Chemnitz: Is Germany threatening a new 1933?

Höcke is not Hitler, the AfD is not a NSDAP: Nevertheless, Chemnitz is compared with the Machtnahme of the Nazis. Five aspects that sharpen the view of the present.

Chemnitz: Is Germany threatening a new 1933?
  • Page 1 — is Germany threatening a new 1933?
  • Page 2 — an attack on society that needs to be averted
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    Racist assaults, Hitler's greetings and open Nazi slogans: The pictures and reports from Chemnitz entice you to mention last phase of Weimar Republic. But why and what comparisons can be drawn at time just before Nazis came to power? The historian Michael Wildt writes about this.

    Are we in year 1932? No, differences are clearly recognizable: Höcke is not Hitler, AfD is not NSDAP, and re is no uniformed sa who systematically pursues terror against left and Jews. Every equation is prohibitive. History is not transferable to present.

    Michael Wildt is a professor of German history in 20th century with a focus on National Socialism at Humboldt University in Berlin. © Cordia Schlegel milk

    And yet end of Weimar Republic and Nazi conquest of power are historical experiences that are naturally addressed when we look at events in Chemnitz. It is not by chance that numerous opinions refer repeatedly to years 1932/33. Although re is no doubt that political alarmism is at stake in a number of statements in order to give an appropriate drama to outrage with Germany's ultimate accusation of National Socialism, comparison is legitimate and useful, because with difference to The past, view of present becomes sharper. Five aspects should be examined in more detail below.

    1. Modern structures of violence are developing

    Let's start with most obvious: a centrally run, uniformed force militia like SA with several hundred thousand members and local units everywhere in Germany does not exist today. But we would be wrong with historical comparison if we only looked at years 1932/33, when SA was at zenith of its strength, and not on its creation in mid-1920s. At that time anticommunist and anti-Semitic violence formed core of ir existence, but ir form was still in becoming. Structures of an organization are not fixed, but are developing. The fact that right-wing extremist groups today use social media to mobilize thousands of followers to a violent flashmob within a short time and thus extend ir reach beyond well-known Nazi racket groups, worries general attorney Right. Here, beyond brown shirts and marching columns, modern structures of violence are developing, which must be persecuted and banned before y can solidify and expand.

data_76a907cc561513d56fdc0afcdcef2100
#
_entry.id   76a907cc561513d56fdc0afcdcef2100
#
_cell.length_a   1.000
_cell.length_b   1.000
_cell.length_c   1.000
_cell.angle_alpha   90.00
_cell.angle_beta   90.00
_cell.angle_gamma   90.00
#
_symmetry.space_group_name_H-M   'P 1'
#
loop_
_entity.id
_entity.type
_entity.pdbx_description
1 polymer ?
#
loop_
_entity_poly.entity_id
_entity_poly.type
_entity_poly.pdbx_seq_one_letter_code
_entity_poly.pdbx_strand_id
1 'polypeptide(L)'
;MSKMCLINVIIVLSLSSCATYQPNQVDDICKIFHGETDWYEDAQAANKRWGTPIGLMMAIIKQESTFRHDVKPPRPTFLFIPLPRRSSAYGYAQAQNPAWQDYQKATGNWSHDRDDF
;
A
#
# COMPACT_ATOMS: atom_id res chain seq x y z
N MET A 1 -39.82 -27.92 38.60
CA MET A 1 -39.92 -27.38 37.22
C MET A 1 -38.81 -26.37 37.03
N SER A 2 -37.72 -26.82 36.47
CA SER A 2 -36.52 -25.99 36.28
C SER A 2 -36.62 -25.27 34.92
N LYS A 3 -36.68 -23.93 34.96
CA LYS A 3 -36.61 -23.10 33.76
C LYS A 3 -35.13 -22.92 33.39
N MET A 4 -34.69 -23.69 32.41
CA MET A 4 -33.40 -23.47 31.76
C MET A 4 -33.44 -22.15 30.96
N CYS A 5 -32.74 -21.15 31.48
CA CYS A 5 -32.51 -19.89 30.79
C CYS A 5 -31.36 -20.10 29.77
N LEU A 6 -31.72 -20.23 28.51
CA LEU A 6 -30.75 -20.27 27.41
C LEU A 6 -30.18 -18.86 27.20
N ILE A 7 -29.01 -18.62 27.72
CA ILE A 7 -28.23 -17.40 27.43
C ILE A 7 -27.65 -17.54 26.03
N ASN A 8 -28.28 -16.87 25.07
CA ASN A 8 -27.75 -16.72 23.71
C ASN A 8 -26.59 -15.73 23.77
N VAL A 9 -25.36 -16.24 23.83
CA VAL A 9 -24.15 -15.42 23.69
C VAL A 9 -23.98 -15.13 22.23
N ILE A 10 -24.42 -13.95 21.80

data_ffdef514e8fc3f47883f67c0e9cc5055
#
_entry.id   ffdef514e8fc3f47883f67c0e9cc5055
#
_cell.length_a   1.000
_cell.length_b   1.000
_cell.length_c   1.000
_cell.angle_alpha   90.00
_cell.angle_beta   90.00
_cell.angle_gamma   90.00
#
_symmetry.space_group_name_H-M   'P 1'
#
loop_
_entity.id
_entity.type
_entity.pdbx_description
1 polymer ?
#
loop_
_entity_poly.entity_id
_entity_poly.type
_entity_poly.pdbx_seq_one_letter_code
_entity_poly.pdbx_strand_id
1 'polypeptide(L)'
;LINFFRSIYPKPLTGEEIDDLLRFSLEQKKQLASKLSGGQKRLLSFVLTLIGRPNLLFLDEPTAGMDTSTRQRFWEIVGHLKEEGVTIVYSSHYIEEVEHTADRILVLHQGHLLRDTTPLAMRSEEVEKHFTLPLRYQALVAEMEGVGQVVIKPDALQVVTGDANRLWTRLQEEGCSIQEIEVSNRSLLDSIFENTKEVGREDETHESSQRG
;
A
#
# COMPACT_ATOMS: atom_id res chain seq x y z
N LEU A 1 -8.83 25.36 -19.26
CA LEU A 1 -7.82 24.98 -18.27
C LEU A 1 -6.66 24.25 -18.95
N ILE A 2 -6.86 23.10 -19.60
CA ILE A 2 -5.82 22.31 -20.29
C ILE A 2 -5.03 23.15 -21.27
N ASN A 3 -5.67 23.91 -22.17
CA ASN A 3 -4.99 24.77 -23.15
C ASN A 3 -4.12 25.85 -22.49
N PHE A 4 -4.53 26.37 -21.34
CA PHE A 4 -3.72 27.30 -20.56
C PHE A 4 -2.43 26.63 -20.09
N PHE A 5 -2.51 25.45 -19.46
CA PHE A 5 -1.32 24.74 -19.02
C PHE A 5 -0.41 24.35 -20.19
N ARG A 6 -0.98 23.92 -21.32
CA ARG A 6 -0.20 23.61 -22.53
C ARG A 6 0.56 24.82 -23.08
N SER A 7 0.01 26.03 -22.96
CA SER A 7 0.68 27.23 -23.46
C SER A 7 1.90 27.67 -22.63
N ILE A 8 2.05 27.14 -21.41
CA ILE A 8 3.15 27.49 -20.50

2. The police can fight right-hand violence

    Contrary to popular belief, state and police in Weimar Republic were not idle against NSDAP and SA. On contrary, Prussian Ministry of Interior, under Carl severing, who vigorously procured Republikanisierung of police after empire, has exhausted state funds to counter strong National Socialism. In May 1927, for example, Berlin police president banned after a critical interviewer had been beaten up at a NS meeting, NSDAP and SA in Berlin and Brandenburg, both of which clearly weakened. It was not until Reichstag elections 1928 that y were admitted again. It was right-handed Catholic chancellor Franz von Papen, who in June 1932 picked up an existing ban on empire and thus allowed terror to run free. The state and police can effectively fight right-hand violence if y wish. The example of Weimar also shows how important it is to ensure rule of law in police and judiciary. Opponents of constitution cannot be a constitutional protector.

    3. Parties not distancing mselves from violence

    The AfD is not a NSDAP, but it is also not a normal parliamentary party of right. The opinions of leading AfD politicians in Chemnitz show that y were unwilling to clearly distinguish mselves from racist violence, rar bagatellisierten and even apologise. Even if Hitler publicly committed NSDAP to a legality course after 1925, violence for Nazis was always a means of politics. With speeches, brochures, posters, hatred was stoked against Jews and Marxists, violence was justified as "self-defense". Here Weimar holds a political litmus test: a party that does not dissociate itself clearly from anti-democratic violence is not a Democratic party.

    Date Of Update: 09 September 2018, 12:00